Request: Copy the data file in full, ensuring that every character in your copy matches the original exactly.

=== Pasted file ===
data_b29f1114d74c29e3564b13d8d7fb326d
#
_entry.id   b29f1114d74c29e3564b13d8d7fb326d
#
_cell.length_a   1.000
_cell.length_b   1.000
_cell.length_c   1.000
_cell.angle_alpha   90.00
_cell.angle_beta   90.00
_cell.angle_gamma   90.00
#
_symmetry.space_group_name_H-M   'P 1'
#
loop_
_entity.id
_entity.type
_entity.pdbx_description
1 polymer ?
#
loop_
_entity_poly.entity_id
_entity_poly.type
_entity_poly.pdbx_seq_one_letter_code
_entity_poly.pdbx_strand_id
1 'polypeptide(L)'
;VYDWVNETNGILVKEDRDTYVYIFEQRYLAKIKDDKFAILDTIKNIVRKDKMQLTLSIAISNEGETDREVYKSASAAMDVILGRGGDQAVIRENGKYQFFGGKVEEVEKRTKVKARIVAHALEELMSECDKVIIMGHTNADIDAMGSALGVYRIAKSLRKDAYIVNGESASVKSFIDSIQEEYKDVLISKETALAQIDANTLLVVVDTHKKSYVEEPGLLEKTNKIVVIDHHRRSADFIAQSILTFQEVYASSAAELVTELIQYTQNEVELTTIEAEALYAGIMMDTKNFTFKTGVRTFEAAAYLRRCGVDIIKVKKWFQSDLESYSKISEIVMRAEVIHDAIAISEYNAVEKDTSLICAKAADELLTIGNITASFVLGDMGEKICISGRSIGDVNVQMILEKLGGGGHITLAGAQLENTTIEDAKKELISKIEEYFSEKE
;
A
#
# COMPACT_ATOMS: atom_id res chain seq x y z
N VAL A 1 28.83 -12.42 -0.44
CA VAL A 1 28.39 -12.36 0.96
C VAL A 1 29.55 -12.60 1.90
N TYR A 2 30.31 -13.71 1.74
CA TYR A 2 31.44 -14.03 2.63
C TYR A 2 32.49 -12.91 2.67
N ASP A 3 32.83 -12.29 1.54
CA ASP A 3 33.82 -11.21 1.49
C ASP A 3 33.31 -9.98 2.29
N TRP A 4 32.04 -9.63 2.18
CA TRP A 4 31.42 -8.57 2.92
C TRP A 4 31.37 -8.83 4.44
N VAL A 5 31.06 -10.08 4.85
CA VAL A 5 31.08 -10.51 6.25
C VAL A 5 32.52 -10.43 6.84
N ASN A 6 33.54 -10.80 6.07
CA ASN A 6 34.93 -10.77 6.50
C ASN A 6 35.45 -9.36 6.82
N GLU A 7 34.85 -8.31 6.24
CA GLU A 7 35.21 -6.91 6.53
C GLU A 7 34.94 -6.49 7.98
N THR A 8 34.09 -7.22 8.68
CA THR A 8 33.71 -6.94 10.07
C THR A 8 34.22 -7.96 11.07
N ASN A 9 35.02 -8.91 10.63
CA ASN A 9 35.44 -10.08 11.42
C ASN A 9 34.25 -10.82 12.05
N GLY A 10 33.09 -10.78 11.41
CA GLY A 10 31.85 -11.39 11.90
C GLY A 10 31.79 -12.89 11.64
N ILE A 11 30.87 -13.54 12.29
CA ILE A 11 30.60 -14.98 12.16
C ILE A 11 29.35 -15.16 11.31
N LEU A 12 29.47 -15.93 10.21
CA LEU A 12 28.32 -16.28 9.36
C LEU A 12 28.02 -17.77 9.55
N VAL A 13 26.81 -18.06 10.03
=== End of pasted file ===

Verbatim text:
data_b29f1114d74c29e3564b13d8d7fb326d
#
_entry.id   b29f1114d74c29e3564b13d8d7fb326d
#
_cell.length_a   1.000
_cell.length_b   1.000
_cell.length_c   1.000
_cell.angle_alpha   90.00
_cell.angle_beta   90.00
_cell.angle_gamma   90.00
#
_symmetry.space_group_name_H-M   'P 1'
#
loop_
_entity.id
_entity.type
_entity.pdbx_description
1 polymer ?
#
loop_
_entity_poly.entity_id
_entity_poly.type
_entity_poly.pdbx_seq_one_letter_code
_entity_poly.pdbx_strand_id
1 'polypeptide(L)'
;VYDWVNETNGILVKEDRDTYVYIFEQRYLAKIKDDKFAILDTIKNIVRKDKMQLTLSIAISNEGETDREVYKSASAAMDVILGRGGDQAVIRENGKYQFFGGKVEEVEKRTKVKARIVAHALEELMSECDKVIIMGHTNADIDAMGSALGVYRIAKSLRKDAYIVNGESASVKSFIDSIQEEYKDVLISKETALAQIDANTLLVVVDTHKKSYVEEPGLLEKTNKIVVIDHHRRSADFIAQSILTFQEVYASSAAELVTELIQYTQNEVELTTIEAEALYAGIMMDTKNFTFKTGVRTFEAAAYLRRCGVDIIKVKKWFQSDLESYSKISEIVMRAEVIHDAIAISEYNAVEKDTSLICAKAADELLTIGNITASFVLGDMGEKICISGRSIGDVNVQMILEKLGGGGHITLAGAQLENTTIEDAKKELISKIEEYFSEKE
;
A
#
# COMPACT_ATOMS: atom_id res chain seq x y z
N VAL A 1 28.83 -12.42 -0.44
CA VAL A 1 28.39 -12.36 0.96
C VAL A 1 29.55 -12.60 1.90
N TYR A 2 30.31 -13.71 1.74
CA TYR A 2 31.44 -14.03 2.63
C TYR A 2 32.49 -12.91 2.67
N ASP A 3 32.83 -12.29 1.54
CA ASP A 3 33.82 -11.21 1.49
C ASP A 3 33.31 -9.98 2.29
N TRP A 4 32.04 -9.63 2.18
CA TRP A 4 31.42 -8.57 2.92
C TRP A 4 31.37 -8.83 4.44
N VAL A 5 31.06 -10.08 4.85
CA VAL A 5 31.08 -10.51 6.25
C VAL A 5 32.52 -10.43 6.84
N ASN A 6 33.54 -10.80 6.07
CA ASN A 6 34.93 -10.77 6.50
C ASN A 6 35.45 -9.36 6.82
N GLU A 7 34.85 -8.31 6.24
CA GLU A 7 35.21 -6.91 6.53
C GLU A 7 34.94 -6.49 7.98
N THR A 8 34.09 -7.22 8.68
CA THR A 8 33.71 -6.94 10.07
C THR A 8 34.22 -7.96 11.07
N ASN A 9 35.02 -8.91 10.63
CA ASN A 9 35.44 -10.08 11.42
C ASN A 9 34.25 -10.82 12.05
N GLY A 10 33.09 -10.78 11.41
CA GLY A 10 31.85 -11.39 11.90
C GLY A 10 31.79 -12.89 11.64
N ILE A 11 30.87 -13.54 12.29
CA ILE A 11 30.60 -14.98 12.16
C ILE A 11 29.35 -15.16 11.31
N LEU A 12 29.47 -15.93 10.21
CA LEU A 12 28.32 -16.28 9.36
C LEU A 12 28.02 -17.77 9.55
N VAL A 13 26.81 -18.06 10.03